But that doesn't mean these teams can't play exciting games. Despite all my criticism, I am excited by the prospect of a Pistons-Celtics series, as long as it's a continuation of the regular season match-ups the teams had. And I won't pretend that for every Kurt Thomas jump shot there aren't three brilliant plays by Chris Paul or Kobe Bryant. But NBA basketball isn't supposed to be in such a rut. There have always been stars, but now it's all the NBA can market. In the 90s, the Pacers weren't just Reggie Miller, the Knicks weren't just Patrick Ewing, the Jazz weren't just Karl Malone, and even the Bulls weren't just Jordan. Of course NBA superstars still have supporting casts, but the only thing enticing about watching these teams play these days is what those few stars might do. I'd say that for every exciting playoff game so far, there have been two, maybe even three games that I just haven't enjoyed watching.
Maybe it's just bad luck that this year, two of the best, and perhaps more importantly, most exciting offenses--Dallas and Phoenix--were eliminated early in the first round. Maybe Arenas has a healthy season and the Cavs-Wizards series doesn't bust. Maybe the Hawks play a memorable Game 7, maybe the Sixers steal a third game from Detroit and keep me on the edge of my seat, maybe the Suns take down the Spurs and it's anyone's game...
Surely, then, my argument would be moot. But right now I'm left with the feeling that the playoffs are marketed around superstars and overhyped to compensate for the fact that, well, the games aren't that great. And judging by how much ratings have been sinking since the 90s, I'm inclined to think the system needs reform.
Since we can all agree on that, don't mind if I do make my proposal.
It's laid out as follows:
1. Fewer Teams!
I know the Warriors took down the Mavs as the eighth seed just a year ago; I want twelve teams in the playoffs. Besides, as I'll show, under my proposal, they would have had the chance to make the playoffs, anyway. The fact is, there's no reason for any team below .500 to ever play in any sport's postseason. If you can't win more games than you lose, are you really contending for anything? No. Then why should the system pretend that you are? On average, fourteen or so teams finish at or above .500 in the NBA, at least lately. Look around: the other models don't even offer all of the teams above .500 a playoff berth. I want good series from the get-go. I saw the Lakers demolish the Nuggets without any excitement to it, same for what New Orleans did to Dallas. And after seeing the way each team finished out the series, I would argue that the only reason Philadelphia and Atlanta won games in their respective series is because, well, their opponents didn't feel challenged. And the playoffs should create a different environment, as KG could be heard saying yesterday. If twelve teams get the invite, the first round will be more intense, and the level of competition will be higher. And besides, I don't mind about fewer games...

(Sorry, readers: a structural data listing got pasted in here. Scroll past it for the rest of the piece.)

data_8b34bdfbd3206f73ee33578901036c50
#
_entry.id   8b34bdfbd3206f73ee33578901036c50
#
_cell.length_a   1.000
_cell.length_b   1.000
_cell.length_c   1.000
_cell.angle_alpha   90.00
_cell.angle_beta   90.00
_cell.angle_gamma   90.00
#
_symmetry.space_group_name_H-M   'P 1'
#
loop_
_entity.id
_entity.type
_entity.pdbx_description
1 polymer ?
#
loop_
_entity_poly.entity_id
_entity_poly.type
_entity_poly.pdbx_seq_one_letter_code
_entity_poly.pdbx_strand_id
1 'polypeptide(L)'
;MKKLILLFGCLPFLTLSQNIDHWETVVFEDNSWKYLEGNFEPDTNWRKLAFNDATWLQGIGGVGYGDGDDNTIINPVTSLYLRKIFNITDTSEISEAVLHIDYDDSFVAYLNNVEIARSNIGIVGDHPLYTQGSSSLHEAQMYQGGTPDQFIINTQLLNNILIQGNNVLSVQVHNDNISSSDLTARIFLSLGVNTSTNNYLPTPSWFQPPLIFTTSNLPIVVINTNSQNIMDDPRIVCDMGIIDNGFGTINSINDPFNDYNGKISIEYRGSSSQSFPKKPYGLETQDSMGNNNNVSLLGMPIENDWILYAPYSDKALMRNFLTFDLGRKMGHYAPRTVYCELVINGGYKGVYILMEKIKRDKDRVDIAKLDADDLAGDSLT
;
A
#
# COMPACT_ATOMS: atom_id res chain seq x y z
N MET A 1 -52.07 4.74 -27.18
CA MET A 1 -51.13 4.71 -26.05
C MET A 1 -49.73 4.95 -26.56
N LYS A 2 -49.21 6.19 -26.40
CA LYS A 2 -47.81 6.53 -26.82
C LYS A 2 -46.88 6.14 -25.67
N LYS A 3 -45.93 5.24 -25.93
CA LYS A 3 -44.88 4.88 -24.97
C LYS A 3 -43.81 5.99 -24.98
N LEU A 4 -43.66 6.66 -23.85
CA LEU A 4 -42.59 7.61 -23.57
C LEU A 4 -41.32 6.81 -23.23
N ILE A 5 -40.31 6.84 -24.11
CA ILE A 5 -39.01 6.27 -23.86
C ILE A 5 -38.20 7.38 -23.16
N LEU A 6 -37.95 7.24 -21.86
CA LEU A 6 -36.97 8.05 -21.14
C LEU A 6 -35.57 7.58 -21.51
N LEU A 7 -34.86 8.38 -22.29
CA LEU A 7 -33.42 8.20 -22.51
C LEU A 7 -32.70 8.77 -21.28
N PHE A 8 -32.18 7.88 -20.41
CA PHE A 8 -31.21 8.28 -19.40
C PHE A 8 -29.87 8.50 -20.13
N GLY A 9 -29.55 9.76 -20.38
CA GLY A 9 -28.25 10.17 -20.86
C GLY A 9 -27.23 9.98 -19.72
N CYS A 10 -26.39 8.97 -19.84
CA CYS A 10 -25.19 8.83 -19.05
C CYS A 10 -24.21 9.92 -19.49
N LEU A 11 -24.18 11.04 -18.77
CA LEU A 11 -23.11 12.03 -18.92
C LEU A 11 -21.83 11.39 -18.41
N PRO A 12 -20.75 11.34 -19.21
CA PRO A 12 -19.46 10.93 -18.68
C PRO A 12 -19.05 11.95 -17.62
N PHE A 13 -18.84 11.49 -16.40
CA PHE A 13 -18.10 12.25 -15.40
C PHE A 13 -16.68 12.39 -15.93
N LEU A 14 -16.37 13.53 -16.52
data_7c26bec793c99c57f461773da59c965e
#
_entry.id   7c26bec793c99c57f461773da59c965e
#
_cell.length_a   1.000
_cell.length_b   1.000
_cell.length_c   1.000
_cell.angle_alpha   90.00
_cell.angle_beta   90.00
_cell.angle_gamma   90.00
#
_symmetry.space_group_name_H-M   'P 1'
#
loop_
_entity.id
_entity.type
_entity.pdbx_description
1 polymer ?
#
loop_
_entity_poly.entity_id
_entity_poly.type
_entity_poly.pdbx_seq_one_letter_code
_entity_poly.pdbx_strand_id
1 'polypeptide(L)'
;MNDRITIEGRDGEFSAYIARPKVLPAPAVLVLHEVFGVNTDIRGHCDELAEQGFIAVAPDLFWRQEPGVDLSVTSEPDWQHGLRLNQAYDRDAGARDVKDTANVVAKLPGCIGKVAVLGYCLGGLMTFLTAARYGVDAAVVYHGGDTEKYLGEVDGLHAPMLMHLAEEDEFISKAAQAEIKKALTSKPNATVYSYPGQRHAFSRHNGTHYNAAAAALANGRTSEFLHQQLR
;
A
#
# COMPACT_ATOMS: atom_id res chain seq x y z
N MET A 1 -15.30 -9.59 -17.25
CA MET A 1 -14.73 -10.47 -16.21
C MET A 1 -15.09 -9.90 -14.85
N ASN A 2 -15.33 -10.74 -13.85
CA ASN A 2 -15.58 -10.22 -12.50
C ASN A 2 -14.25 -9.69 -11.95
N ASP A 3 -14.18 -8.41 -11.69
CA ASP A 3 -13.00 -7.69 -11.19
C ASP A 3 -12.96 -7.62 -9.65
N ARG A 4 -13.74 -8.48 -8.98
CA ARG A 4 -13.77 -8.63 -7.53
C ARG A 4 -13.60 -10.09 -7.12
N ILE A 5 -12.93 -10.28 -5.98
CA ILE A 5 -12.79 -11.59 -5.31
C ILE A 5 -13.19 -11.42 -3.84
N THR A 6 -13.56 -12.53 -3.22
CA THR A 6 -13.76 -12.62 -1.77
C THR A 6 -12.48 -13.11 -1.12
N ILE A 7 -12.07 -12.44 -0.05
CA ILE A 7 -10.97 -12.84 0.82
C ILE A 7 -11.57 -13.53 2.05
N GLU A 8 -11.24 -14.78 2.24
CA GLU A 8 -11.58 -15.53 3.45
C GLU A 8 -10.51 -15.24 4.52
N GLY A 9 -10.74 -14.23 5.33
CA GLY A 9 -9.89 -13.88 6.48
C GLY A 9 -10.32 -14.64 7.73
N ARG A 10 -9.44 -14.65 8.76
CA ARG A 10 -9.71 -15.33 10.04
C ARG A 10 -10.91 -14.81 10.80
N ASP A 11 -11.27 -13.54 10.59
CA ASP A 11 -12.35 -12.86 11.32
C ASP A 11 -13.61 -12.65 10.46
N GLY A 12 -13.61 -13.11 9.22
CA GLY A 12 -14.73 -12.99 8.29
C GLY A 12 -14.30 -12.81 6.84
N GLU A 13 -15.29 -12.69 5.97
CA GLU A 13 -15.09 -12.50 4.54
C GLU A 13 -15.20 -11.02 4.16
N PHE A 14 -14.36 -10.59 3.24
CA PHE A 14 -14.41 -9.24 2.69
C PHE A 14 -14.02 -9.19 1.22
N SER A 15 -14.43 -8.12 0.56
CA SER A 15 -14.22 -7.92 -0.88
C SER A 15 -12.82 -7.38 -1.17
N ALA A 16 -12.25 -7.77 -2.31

2. Play fewer games!
Whose idea was it lengthen the first round? Terrible. Why? So a superstar can get injured? So an obvious sweep can be prolonged? It's the first round! Those sub-.500 teams that "earn" playoff appearances should be given the short end of the stick; win in five or don't, because you're not really good enough to be playing anyway. This also would do away with the apathy teams like Detroit displayed early on, as going down 2-1 would mean impending elimination, not the comfort of four games to put it together.
3. Do Away with the Conference Concept!
I don't care if the Eastern Conference is tremendously inferior today and it's short-sighted to think that will last. I want the best teams in the playoffs. The best twelve teams in the regular season should be the only teams playing in the playoffs. Is this absurd? To be fair, this would also require more inter-conference play, but big deal. Seed the team 1-12 and forget the artificial barrier of conference play. Good teams are good teams.
4. Play the Tiebreakers!
Nothing is more exciting in sports than the one-and-done threat. It creates the kind of urgency that brings March Madness-type intensity to any sport. If there is a tie for the twelfth best record, I bet the game played to resolve this tied, simply because it offers a unique opportunity to watch a loser-go-home NBA game, would draw better ratings than most playoff games. But that might not be saying much.